I spent several days in mid-December in the Sierra. Most of the time was occupied with backpacking from the Donner Summit area north by northwest to the Peter Grubb Hut. It was constructed in the late 1930s as a memorial to Galileo High School graduate and outdoor enthusiast Peter Grubb. Peter died, at eighteen, while on a bicycle tour of Europe.
The hut has undergone extensive repairs this fall. Many of the Sierra Clubbers who performed various difficult labors at the hut in November were along for the December trek through more snow than you might imagine given the lack of precipitation this autumn.
The night before setting out for Peter Grubb was spent in the Sierra Club’s Clair Tappaan Lodge. Built in the mid-1930s by Sierra Club volunteers, the lodge was then only a couple of hundred feet north of the Lincoln Highway, the main east-west thoroughfare of the time. The Southern Pacific Railroad had a stop another hundred feet below. Though prices for an overnight stay at Clair Tappaan have risen to the level of moderate motels, the charge includes a dinner that surpasses most roadside eateries by a landslide. The lodge will also supply hikers with material for a sack lunch, but you have to be up and at ‘em early for the best sandwich fixin’s.
One of the nicest spots at Clair Tappaan Lodge is a secluded library, complete with its own small wood stove, tables, couches, and an antique desk. I bee-lined to the old registers from the various Sierra Club huts. Finding one that encompassed all the 1960s entries penned and penciled in by skiers, snowshoers, and hikers who’d made it to Peter Grubb I settled in to see if there were any reactions to JFK’s assassination. Finding none, I thumbed through harrowing accounts of parties stranded in the dark winter woods above the Grubb hut (it is off the beaten path even in summer). Fortunately all that I read were penned by survivors.
Today, the journey to Peter Grubb begins with a parking pass near the Boreal Inn exit off Interstate 80, where it intersects the Pacific Crest Trail. The early 1960s register entries tell of starting directly from Clair Tappaan Lodge then crossing the construction site for the “new” highway.
Of course, if you write in a hut register and sign your name, you put yourself at risk of being discovered decades later. The Peter Grubb register included a note from a long time Mendocino Coaster, then a student at Santa Rosa Junior College and a member of that institution’s hiking club. Here’s his January, 1963 entry in the Peter Grubb Hut register:
NOTICE: The SRJC Hiking Club is hereby responsible for any snow that may have occurred during their stay in the Sierras. We expect due credit from those who follow in our snowshoe tracks for our noble effort in bringing at least one foot of snow to this devastated and sunstruck region.
To Rodunga, the Rock – God of the SRJCHC, we send gifts of our usual iniquity for his noble gift of the first snow since XMAS.
10% of profits from those who use Sierra ski slopes on our snow are payable to the SRJCHC, Santa Rosa, Calif.
X Stu Tregoning DHS
President, SRJCHC INC.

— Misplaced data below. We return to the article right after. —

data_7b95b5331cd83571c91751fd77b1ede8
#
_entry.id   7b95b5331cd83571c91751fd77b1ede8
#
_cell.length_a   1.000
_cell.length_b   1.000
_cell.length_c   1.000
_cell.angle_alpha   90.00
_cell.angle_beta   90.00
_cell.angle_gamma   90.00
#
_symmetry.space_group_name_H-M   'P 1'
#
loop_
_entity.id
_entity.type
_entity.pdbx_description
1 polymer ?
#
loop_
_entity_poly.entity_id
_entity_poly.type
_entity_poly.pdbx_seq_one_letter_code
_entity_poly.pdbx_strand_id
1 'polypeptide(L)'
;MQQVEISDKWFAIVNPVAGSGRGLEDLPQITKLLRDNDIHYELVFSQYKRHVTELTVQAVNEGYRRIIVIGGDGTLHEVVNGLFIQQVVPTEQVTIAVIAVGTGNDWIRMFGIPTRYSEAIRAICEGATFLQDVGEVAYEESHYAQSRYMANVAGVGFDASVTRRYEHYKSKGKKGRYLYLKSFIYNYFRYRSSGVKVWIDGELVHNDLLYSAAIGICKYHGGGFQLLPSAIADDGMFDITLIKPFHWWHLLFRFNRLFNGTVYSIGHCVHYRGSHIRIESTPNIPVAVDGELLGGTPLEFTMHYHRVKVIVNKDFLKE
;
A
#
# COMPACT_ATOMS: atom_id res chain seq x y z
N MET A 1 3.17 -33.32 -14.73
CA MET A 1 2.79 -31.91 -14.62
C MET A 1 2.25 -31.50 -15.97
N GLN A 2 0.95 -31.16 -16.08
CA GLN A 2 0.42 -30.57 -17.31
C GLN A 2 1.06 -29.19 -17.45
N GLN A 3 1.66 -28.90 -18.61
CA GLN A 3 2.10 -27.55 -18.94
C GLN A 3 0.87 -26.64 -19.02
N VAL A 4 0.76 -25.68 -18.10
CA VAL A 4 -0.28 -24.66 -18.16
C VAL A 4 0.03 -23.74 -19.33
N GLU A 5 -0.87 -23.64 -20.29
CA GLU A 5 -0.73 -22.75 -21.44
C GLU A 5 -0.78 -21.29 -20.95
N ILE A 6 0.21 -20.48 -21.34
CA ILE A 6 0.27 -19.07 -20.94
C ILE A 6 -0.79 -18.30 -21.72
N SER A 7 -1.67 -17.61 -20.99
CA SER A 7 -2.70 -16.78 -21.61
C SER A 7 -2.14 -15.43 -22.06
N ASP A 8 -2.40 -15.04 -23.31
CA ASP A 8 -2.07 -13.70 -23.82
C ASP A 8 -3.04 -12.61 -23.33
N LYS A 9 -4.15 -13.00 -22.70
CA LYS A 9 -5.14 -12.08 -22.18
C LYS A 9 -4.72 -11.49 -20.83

After chuckling at the Tregoning note, which included scores of various “Hearts” card games played over three days and nights, I dispensed with the hut registers and moved on to old Sierra Club Bulletins from the 1920s, with accounts of John Muir by people who had actually known and hiked with him. Something about this library room must make people of all ages feel like they are a part of times long gone by or might become a part of history in decades still to come. Inside a book which I will not identify for reasons that should be clear in another paragraph or so, I found a crinkled, lone note page, not as large as a 3 x 5 card.
“Hello, my name is Laura Neef. I just thought it
would be cool to leave a note for anyone who happens
to find it here in the library. Today is November 16, 2013.
This place is really old, so I am hoping that someone
will find this a long time from now and it will
be an antique or something. If you find this only like
a month after I wrote it, please just put it back
where you found it. Anyway, I love it up here. It is
nice to be away from all of the crazynesses of life, if
only for 2 days. I had to bring my homework
here, but I like doing it at the old wooden desk by the
fire. We just got back from Donner Party Museum, which
is small but nice and very eerie. They did a pretty good job
considering that it is very hard to portray the absolute
terror those people were going through. It’s really sad
how people can have such good intentions, but poor
planning can turn anything into a disaster. Anyway,
I have to start homework, but flip to the back of this
paper for things that are going on right now.”
On the backside Laura included the following:
“President: Barack Obama
Popular artists: 1 Direction
(there are a lot more but I don’t want 2 take up an entire page)
Latest Inventions: filter straw
Latest news: Phillipeans hurricain (I am pretty sure I spelled that wrong)
U.S. House trying to shoot down Obamacare
Latest fashions: I’m not really good with fashion, but I have heard teal was the “in” color.
There are also a lot of crop-tops, combat boots, and wrap-around scarves.”
It was almost exactly a month later that your note was discovered, Laura. But in keeping with your wishes and the spirit of the holiday season, it has been secreted inside that same book on the shelves of the Clair Tappaan Library.